This morning, the interwebs were treated to a hilarious Hollywood production style video uploaded to YouTube in the name of the ‘hacktivism’ group Anonymous. In the video (which can be found by following this link – I refuse to embed it on this page), the messenger states that ‘they’ plan to target Facebook‘s 60,000 servers on January 29 Australian time using what could be called a Distributed Denial of Service (DDoS) attack minus any actual hacking involved.
Not surprisingly, a writer for the official Anonymous Twitter account @anonops immediately denounced the message, saying that ‘Anonymous’ wasn’t targeting Facebook at all and that nothing would be happening on the announced date.
So what really happened? Here’s the devil in the details:
A smart mouthed, Anonymous-member-wannabe created the video
When I saw this video, I rolled my eyes and knew that it was a fake. Whilst Anonymous have been known to fame-whore a bit with the tone of messages sent across the web in the past, this one went to a whole new extreme: Sportcenter-style musical intro, carefully constructed animated graphics and an awfully long video (at 3:44 in length) just to say that the organisation was going to apparently attack Facebook.
Best of all, anyone with a hacking background knows that you sort of diminish your chances of breaking into an establishment’s servers when you announce to the entire world that you are about to do it. There were no such announcements prior to the recent hacks on CBS and the FBI, et al, because that’s how these things tend to work.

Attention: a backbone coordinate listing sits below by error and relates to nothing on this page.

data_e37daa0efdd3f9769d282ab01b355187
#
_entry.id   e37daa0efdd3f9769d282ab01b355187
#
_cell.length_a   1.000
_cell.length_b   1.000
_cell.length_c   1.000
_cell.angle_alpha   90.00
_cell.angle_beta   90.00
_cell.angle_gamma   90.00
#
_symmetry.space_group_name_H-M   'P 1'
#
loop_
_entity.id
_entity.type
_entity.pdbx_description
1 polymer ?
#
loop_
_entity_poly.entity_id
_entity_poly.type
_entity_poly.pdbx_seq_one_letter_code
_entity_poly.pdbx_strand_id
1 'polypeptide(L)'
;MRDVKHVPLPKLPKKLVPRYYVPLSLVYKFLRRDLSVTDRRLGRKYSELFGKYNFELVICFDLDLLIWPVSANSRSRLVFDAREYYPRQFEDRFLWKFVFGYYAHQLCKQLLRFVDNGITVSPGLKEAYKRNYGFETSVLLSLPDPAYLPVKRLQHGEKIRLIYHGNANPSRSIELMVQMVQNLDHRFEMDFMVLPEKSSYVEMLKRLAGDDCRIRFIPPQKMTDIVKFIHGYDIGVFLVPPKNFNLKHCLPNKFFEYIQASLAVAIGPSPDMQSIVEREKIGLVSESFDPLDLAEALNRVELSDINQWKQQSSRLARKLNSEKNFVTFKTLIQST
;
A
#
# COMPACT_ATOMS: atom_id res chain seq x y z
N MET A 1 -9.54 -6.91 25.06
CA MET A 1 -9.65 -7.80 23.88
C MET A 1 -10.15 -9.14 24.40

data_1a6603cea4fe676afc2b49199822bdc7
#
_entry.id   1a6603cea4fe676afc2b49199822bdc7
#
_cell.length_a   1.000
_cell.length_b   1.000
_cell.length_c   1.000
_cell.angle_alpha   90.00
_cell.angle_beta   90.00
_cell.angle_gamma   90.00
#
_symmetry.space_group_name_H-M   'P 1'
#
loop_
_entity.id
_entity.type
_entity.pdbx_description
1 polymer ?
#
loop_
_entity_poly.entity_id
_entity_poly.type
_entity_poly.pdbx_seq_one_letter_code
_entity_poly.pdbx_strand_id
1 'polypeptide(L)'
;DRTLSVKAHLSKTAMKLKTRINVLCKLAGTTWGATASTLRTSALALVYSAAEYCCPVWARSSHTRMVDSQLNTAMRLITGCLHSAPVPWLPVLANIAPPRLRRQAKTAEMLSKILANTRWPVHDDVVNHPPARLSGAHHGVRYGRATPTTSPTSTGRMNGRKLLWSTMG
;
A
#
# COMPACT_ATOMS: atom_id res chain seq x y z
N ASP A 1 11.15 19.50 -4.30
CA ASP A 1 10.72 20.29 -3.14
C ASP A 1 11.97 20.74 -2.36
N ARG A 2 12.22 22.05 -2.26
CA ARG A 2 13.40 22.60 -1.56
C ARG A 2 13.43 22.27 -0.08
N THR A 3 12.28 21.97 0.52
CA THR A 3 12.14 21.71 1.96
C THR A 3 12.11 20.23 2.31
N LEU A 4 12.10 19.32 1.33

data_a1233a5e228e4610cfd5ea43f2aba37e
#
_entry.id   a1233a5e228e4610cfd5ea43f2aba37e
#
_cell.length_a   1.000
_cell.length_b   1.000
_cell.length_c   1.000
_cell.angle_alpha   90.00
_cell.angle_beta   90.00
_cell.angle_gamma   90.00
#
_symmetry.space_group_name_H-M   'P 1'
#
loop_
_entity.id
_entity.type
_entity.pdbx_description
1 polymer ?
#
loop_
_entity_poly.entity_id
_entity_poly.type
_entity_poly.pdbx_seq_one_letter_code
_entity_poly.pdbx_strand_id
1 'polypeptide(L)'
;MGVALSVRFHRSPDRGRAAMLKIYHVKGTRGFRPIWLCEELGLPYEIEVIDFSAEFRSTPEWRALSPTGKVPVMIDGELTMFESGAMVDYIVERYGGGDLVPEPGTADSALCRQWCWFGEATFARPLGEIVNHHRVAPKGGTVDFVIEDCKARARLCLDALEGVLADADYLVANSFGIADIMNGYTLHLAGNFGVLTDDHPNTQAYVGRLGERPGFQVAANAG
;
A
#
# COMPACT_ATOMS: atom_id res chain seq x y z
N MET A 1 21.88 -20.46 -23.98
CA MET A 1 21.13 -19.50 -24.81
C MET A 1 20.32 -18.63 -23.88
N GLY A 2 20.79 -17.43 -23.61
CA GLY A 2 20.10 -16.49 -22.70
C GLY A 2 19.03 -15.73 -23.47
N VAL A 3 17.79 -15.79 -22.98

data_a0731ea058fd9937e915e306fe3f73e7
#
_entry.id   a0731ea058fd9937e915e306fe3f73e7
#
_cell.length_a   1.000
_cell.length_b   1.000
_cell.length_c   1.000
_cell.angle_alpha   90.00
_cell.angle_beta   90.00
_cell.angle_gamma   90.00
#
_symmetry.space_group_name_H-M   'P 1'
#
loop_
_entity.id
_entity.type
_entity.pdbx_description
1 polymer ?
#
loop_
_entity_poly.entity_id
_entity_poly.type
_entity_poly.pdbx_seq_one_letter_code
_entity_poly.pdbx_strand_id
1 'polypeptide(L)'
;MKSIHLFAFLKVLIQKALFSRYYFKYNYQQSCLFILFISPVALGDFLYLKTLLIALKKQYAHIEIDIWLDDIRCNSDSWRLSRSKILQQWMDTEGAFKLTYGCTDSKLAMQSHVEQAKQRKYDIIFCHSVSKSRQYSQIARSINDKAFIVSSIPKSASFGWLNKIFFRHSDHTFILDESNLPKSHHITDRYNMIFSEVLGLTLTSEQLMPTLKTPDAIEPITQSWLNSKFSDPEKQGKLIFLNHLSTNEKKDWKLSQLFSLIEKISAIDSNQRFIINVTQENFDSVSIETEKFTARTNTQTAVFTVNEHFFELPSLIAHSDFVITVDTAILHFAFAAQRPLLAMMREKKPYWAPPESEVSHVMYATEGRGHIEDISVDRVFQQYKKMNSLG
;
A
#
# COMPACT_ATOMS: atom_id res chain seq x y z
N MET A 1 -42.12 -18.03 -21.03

In short, the uploaders were pure wannabes.
The REAL Anonymous would have realised that the video could be classed as an act of terrorism
Let’s treat this seriously for a moment.
In the video, the messenger states that they want random people to intentionally download a free application, type in ‘facebook.com’ into its command interface and generate IP addresses held by the social network’s vast array of infrastructure. In doing so, the user would be knowingly downloading software that was specifically designed to tamper and interfere with computer equipment, a felony that is punishable with prison time.
Worse, with the messenger specifically instructing people to download the aforementioned software and participate in an organised virtual hit on a specific establishment on US soil, this would attract the interest of the FBI in the US – and with cyber-warfare recently added to the US’s list of actions defined as an act of war against the country, it wouldn’t be hard for an enthusiastic US Senator to have the announcement declared an act of terrorism and in turn class Anonymous as a terrorist organisation.
So, if you’re one of the people in Anonymous, wouldn’t you want to distance yourself from something like this too?
So, let’s just put this one to bed for now. This sort of stuff always generates excitement and the tech blogs love the sensationalist headlines, but the reality is that this whole thing is one of those “all smoke and no fire” sort of situations. It’s pretty dumb.
- Click on an Anonymous link, and you could be DDoS’ing the US government (johnwillflow.wordpress.com)
- How do you prove you are Anonymous if you are anonymous? (ajmstudents.wordpress.com)
- It’s ‘Copyright Enforcement Act’, not SOPA or PIPA (platopress.com)
- Elisagate: Anonymous Deny Bomb Threat Allegations (ibtimes.com)
- In further Megaupload retaliation, hacker group Anonymous takes down CBS.com (venturebeat.com)